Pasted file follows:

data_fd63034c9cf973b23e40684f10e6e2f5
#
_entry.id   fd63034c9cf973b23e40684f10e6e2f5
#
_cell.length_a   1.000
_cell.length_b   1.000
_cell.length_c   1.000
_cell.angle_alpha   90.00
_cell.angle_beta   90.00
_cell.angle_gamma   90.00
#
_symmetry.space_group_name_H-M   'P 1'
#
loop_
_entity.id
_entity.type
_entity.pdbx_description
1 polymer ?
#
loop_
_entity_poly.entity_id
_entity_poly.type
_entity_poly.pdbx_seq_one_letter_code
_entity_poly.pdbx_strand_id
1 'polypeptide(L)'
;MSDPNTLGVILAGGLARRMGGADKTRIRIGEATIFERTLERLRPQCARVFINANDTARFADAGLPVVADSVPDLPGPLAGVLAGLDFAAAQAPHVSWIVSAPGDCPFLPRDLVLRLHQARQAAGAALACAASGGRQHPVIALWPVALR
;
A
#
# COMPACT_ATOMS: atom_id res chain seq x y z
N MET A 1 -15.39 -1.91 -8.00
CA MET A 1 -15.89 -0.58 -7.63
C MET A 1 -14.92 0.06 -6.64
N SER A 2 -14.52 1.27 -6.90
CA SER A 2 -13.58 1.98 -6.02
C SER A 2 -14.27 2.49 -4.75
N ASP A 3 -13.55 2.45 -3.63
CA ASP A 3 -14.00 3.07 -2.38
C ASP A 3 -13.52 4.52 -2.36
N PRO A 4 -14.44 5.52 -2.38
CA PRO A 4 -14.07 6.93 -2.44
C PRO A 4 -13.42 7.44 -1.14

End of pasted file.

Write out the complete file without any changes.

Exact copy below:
data_fd63034c9cf973b23e40684f10e6e2f5
#
_entry.id   fd63034c9cf973b23e40684f10e6e2f5
#
_cell.length_a   1.000
_cell.length_b   1.000
_cell.length_c   1.000
_cell.angle_alpha   90.00
_cell.angle_beta   90.00
_cell.angle_gamma   90.00
#
_symmetry.space_group_name_H-M   'P 1'
#
loop_
_entity.id
_entity.type
_entity.pdbx_description
1 polymer ?
#
loop_
_entity_poly.entity_id
_entity_poly.type
_entity_poly.pdbx_seq_one_letter_code
_entity_poly.pdbx_strand_id
1 'polypeptide(L)'
;MSDPNTLGVILAGGLARRMGGADKTRIRIGEATIFERTLERLRPQCARVFINANDTARFADAGLPVVADSVPDLPGPLAGVLAGLDFAAAQAPHVSWIVSAPGDCPFLPRDLVLRLHQARQAAGAALACAASGGRQHPVIALWPVALR
;
A
#
# COMPACT_ATOMS: atom_id res chain seq x y z
N MET A 1 -15.39 -1.91 -8.00
CA MET A 1 -15.89 -0.58 -7.63
C MET A 1 -14.92 0.06 -6.64
N SER A 2 -14.52 1.27 -6.90
CA SER A 2 -13.58 1.98 -6.02
C SER A 2 -14.27 2.49 -4.75
N ASP A 3 -13.55 2.45 -3.63
CA ASP A 3 -14.00 3.07 -2.38
C ASP A 3 -13.52 4.52 -2.36
N PRO A 4 -14.44 5.52 -2.38
CA PRO A 4 -14.07 6.93 -2.44
C PRO A 4 -13.42 7.44 -1.14